The underestimated nutrient

In fertilizer planning, there is a high focus on nitrogen, phosphorus, and potassium. But what about magnesium? It's worth taking a closer look at the functions of this nutrient in the plant. Magnesium has great potential for optimizing growth and yield formation.

Magnesium (Mg) is an essential plant nutrient and has many functions in the plant - in the leaves, roots, and yield organs, such as the ears, cobs, pods, or beet bodies. Magnesium, for example, protects against stress factors such as drought, heat, or high solar radiation. Moreover, as the central atom of chlorophyll - the leaf green - magnesium is involved in photosynthesis. Magnesium therefore supports the formation of carbohydrates. These are needed throughout the growth of all plants.

But plants need magnesium not only to form carbohydrates, but also to remove them. Magnesium is part of an energy complex that loads the plant's pathways. This is how carbohydrates are transported from the leaves to the parts of the plant that need them to grow.

With magnesium deficiency, this transportation is disturbed. Carbohydrates accumulate in the leaves and do not reach their destination. The roots and yield organs are no longer adequately supplied. This effect on root growth occurs in all crops - in addition to wheat, for example, also in corn, canola and sugarbeet.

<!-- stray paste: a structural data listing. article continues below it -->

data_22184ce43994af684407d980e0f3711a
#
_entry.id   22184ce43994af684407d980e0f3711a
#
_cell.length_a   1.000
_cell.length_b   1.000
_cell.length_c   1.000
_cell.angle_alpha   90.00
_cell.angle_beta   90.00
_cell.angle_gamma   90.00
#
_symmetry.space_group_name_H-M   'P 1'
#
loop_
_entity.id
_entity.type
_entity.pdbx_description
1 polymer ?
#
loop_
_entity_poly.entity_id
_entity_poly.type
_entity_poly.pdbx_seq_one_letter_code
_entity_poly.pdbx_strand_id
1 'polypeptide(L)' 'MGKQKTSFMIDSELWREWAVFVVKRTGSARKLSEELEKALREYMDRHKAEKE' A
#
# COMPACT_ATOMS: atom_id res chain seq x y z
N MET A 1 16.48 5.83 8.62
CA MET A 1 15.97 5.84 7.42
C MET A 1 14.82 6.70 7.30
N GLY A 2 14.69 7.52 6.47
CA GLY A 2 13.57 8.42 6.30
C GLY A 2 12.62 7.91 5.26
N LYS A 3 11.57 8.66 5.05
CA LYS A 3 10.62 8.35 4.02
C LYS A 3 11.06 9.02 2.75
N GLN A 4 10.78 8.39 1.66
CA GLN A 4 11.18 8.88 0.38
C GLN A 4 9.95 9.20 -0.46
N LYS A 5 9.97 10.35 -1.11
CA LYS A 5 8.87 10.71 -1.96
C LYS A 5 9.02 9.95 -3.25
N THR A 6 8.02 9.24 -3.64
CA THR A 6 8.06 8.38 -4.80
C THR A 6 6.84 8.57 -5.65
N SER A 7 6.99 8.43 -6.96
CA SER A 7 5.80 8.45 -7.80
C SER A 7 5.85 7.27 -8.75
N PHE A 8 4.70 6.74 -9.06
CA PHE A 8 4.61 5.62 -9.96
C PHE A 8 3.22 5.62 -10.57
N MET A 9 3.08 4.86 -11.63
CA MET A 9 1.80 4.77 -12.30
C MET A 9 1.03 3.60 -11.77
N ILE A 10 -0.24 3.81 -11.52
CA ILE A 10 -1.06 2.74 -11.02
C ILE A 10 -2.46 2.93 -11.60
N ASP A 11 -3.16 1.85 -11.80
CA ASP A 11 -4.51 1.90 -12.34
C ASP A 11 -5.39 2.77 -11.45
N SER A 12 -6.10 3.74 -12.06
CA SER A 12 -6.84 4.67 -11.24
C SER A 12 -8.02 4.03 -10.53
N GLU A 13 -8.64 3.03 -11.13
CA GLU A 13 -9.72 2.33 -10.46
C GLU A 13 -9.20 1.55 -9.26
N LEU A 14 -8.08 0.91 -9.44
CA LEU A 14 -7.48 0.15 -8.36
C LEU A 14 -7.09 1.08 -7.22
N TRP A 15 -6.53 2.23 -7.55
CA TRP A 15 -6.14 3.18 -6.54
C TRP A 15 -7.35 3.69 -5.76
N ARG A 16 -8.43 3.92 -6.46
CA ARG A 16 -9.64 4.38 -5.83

In all crops, a magnesium deficiency first leads to impaired root growth, some time before deficiency symptoms are evident in the above-ground parts of the plant.

Simply explained

Why do plants need magnesium?

An important tool - the KALI-TOOLBOX App

If you want to track down nutrient deficiencies in the field, we recommend the KALI-TOOLBOX app. With this app, you can identify the deficiency symptoms directly on site via your smartphone or tablet. Besides many informative pictures, the free app provides the appropriate nutrient recommendations.


Magnesium ensures yield and quality

Magnesium is crucial for a good harvest. Plants need this nutrient for photosynthesis and the transportation of carbohydrates for yield formation and root growth - and therefore for better water and nutrient supply during drought. Moreover, magnesium protects plants from stress factors such as strong solar radiation or heat. Magnesium should therefore always be included in needs-based fertilizer planning for soil and foliar application.